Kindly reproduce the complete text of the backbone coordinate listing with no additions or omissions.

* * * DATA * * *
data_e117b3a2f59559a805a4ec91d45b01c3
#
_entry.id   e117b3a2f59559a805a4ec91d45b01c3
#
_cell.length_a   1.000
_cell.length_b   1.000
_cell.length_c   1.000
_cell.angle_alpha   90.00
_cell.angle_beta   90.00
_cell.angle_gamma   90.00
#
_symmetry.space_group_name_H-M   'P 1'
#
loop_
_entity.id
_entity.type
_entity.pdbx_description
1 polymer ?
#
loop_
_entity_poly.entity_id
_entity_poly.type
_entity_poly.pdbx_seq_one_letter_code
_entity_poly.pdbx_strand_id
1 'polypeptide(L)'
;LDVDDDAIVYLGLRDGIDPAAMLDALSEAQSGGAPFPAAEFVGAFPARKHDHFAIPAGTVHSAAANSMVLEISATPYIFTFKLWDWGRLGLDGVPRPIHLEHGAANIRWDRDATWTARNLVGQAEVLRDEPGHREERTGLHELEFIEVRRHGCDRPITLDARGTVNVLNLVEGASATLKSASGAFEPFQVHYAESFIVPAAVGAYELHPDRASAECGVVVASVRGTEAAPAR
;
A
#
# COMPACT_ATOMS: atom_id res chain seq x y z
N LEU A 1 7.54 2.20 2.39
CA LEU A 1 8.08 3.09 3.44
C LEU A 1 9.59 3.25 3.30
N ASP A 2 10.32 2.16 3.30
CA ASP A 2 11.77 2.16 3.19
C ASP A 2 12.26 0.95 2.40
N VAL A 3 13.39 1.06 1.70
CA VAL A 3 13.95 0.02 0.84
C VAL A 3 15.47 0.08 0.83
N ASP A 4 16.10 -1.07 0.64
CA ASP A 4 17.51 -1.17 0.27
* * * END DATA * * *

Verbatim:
data_e117b3a2f59559a805a4ec91d45b01c3
#
_entry.id   e117b3a2f59559a805a4ec91d45b01c3
#
_cell.length_a   1.000
_cell.length_b   1.000
_cell.length_c   1.000
_cell.angle_alpha   90.00
_cell.angle_beta   90.00
_cell.angle_gamma   90.00
#
_symmetry.space_group_name_H-M   'P 1'
#
loop_
_entity.id
_entity.type
_entity.pdbx_description
1 polymer ?
#
loop_
_entity_poly.entity_id
_entity_poly.type
_entity_poly.pdbx_seq_one_letter_code
_entity_poly.pdbx_strand_id
1 'polypeptide(L)'
;LDVDDDAIVYLGLRDGIDPAAMLDALSEAQSGGAPFPAAEFVGAFPARKHDHFAIPAGTVHSAAANSMVLEISATPYIFTFKLWDWGRLGLDGVPRPIHLEHGAANIRWDRDATWTARNLVGQAEVLRDEPGHREERTGLHELEFIEVRRHGCDRPITLDARGTVNVLNLVEGASATLKSASGAFEPFQVHYAESFIVPAAVGAYELHPDRASAECGVVVASVRGTEAAPAR
;
A
#
# COMPACT_ATOMS: atom_id res chain seq x y z
N LEU A 1 7.54 2.20 2.39
CA LEU A 1 8.08 3.09 3.44
C LEU A 1 9.59 3.25 3.30
N ASP A 2 10.32 2.16 3.30
CA ASP A 2 11.77 2.16 3.19
C ASP A 2 12.26 0.95 2.40
N VAL A 3 13.39 1.06 1.70
CA VAL A 3 13.95 0.02 0.84
C VAL A 3 15.47 0.08 0.83
N ASP A 4 16.10 -1.07 0.64
CA ASP A 4 17.51 -1.17 0.27